is an online magazine of the literary arts.

2 March 2002 | Vol. 2, No. 1

The Party

The party ended when someone threw the baby in through the window. Drinks were spilled, and there was shouting. My wife let slip a tray of garlic mushroom caps that plopped wetly, like dark sponges, and got away across the dining room's hardwood floor. The voice of Nat King Cole was playing on the stereo. We were startled by the blunt clap of the impact and the tinkling rain of glass. Because the object was wrapped in a cocoon of blanket, we didn't know what it was. It had landed without a distinct sound of its own on the living-room carpet.

No one knew what to think. There was a silence as we stared at the bundle, as still as a pillow and surrounded by glinting shards. Someone had the presence of mind to make a familiar accusation, that neighborhood kids had simply played a holiday prank and that the oblong missile was a football or several stones or—someone then said—a bomb. Vicki Pisarek, our neighbor, shrieked at the suggestion and, by example, led other guests in a charge into the kitchen. Someone turned off the stereo. I set my wine on the upright piano. Grinding bits of glass into the carpet as we went, Carl McNitt, Guy Gladych, Stephen Iafano, and I walked over to it.

Carl suddenly dashed to the dining room, grabbed a serving tray off the buffet table, and tracked stepped-on mushrooms back into the living room.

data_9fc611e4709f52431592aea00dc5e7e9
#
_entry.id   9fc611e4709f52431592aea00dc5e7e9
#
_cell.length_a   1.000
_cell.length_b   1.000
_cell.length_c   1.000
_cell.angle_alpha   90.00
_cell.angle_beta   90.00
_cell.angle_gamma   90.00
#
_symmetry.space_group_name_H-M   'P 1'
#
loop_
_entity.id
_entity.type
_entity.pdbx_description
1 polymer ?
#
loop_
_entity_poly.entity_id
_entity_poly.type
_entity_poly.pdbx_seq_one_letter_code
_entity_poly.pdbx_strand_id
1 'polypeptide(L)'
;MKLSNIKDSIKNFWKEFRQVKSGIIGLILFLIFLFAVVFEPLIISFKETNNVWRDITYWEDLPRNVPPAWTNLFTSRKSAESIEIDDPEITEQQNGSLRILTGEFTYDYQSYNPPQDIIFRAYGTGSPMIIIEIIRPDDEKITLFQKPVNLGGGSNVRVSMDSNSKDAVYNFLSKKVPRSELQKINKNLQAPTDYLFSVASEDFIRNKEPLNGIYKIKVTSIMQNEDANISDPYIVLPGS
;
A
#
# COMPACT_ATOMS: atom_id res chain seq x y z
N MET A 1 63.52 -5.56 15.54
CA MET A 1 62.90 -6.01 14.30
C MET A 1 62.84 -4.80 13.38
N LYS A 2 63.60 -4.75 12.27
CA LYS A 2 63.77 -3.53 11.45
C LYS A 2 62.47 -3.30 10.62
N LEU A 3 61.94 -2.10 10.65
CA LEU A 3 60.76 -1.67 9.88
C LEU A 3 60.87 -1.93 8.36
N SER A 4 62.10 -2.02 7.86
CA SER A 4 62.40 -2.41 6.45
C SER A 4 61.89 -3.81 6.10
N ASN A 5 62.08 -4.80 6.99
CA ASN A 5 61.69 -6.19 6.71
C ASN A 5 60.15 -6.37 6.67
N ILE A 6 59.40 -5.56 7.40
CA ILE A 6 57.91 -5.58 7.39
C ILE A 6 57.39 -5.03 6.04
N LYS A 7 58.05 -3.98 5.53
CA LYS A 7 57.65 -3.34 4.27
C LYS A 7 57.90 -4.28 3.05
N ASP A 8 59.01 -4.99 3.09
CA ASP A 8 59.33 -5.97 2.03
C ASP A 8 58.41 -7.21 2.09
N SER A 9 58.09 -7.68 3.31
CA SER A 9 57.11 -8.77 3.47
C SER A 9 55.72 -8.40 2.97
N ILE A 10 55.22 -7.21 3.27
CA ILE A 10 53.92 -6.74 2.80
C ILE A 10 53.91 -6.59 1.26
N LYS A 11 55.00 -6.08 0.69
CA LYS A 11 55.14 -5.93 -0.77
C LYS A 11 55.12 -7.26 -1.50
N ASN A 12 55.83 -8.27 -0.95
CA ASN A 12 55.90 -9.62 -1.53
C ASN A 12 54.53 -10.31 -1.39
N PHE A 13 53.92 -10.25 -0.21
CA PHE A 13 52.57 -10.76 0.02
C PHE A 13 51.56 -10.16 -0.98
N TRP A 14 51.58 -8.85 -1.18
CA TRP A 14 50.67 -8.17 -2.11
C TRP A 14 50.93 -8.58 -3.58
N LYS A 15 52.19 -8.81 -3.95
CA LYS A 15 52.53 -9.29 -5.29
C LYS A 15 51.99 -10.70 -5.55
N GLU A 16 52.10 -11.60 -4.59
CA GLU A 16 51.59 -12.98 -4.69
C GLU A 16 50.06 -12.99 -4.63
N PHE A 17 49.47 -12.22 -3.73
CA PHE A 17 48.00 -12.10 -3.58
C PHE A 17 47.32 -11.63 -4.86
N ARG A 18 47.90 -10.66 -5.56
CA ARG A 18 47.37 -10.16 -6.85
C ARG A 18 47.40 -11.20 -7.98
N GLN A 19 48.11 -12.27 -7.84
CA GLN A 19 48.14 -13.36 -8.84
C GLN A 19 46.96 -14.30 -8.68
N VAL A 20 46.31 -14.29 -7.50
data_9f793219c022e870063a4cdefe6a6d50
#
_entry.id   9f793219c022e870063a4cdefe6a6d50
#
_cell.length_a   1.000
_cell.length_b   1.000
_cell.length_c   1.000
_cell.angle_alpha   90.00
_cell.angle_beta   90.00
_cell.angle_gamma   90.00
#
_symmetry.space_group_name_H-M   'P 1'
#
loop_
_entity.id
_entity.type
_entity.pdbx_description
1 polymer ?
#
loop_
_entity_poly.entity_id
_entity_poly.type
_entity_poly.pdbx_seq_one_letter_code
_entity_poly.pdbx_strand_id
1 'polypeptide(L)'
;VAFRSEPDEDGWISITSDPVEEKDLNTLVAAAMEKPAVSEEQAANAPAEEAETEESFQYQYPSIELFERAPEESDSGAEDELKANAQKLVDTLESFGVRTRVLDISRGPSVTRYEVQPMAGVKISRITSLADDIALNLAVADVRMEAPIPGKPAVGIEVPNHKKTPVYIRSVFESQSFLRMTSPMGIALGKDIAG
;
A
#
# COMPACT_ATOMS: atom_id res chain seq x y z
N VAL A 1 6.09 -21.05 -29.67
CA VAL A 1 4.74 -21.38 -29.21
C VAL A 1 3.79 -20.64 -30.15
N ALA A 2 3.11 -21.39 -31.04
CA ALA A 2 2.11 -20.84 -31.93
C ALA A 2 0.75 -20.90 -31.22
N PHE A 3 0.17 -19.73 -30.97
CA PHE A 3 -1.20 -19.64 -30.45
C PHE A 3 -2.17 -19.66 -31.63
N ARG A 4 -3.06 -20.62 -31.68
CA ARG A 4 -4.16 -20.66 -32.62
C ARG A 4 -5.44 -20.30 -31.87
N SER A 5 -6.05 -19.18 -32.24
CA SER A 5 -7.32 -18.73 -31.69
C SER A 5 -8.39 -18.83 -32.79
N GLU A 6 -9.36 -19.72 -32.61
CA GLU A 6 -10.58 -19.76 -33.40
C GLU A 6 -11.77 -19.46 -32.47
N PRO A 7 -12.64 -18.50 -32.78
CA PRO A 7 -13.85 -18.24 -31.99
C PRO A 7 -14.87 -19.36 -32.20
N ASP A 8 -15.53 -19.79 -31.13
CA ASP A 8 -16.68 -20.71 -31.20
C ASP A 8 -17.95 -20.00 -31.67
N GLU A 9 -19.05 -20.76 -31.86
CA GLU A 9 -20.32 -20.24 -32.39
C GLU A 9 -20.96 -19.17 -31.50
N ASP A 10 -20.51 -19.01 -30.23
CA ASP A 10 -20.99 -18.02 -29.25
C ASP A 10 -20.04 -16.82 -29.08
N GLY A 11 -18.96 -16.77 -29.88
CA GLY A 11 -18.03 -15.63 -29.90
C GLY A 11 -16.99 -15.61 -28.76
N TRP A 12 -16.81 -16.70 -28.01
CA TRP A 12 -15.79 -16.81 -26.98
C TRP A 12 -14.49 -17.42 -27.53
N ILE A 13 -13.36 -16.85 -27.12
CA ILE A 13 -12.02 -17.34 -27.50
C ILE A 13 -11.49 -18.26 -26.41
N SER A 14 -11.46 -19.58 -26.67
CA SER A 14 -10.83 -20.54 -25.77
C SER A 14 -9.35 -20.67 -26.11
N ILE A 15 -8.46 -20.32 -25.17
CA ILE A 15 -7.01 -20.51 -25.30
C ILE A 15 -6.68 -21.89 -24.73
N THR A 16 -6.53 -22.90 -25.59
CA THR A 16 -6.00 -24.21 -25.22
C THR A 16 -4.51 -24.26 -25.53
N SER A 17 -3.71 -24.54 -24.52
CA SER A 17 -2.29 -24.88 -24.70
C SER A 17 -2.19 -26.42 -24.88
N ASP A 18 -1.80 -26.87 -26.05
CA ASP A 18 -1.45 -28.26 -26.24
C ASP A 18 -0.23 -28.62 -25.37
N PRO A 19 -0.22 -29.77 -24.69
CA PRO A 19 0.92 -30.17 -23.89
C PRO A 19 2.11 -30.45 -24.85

Guy had gone to the broken window. It had been snowing lightly but wasn't any longer. Cold wind laced with car exhaust rushed in through the hole. It was an older house, and we'd never added screens. Our neighborhood in Hamtramck, Michigan, was tightly packed, surrounded by Detroit, modest, historic, wary of change because change had so often been a euphemism for the economic and social decline that urban immigrant neighborhoods tended to suffer. Only four or five families on our street had made the effort to string holiday lights on their trees and shrubs. "I don't see anyone," Guy said. "But it's dark. They're probably long gone."

Carl dropped the serving tray on the carpet, and I knelt on it and peeled away the layers of blue blanket. Some layers were pinned with safety pins, and I had to work at pressing and releasing the little jaws, which slipped under my fingers. I pricked myself, drawing blood, and I thought I heard the baby whimper.

"Goddamn it," said Stephen, gripping my shoulder and peering into the child's face. His breath smelled of white wine. "It's a baby. Shit."

"A baby?" Carl ran to the front door and, hesitating for only a moment, ran outside.

We waited. I checked the baby's face, the skull, but I wasn't a doctor, and I didn't want to risk unwrapping the baby completely. I kept looking toward the front door.

"Alive?" Stephen asked.

"Oh. Yeah," I said. "Well." I opened the vent of the blanket wider so Stephen could see for himself. "I guess. I mean, there's no blood. That's mine. The only blood is mine. But we should call a doctor. I don't want to move the baby too much. You never know."

"I'm going to check on Carl," Guy said. Guy let the storm door bang shut, its panes shaking in the aluminum frame.

"You'd have to throw a baby pretty hard to get it through a double-paned window," said Stephen.

"People leave babies on doorsteps," I said.

"Somebody had to get up close to the house," said Stephen. "Somebody had to wind up and fucking throw as hard as they-Christ. What the fuck is going on?"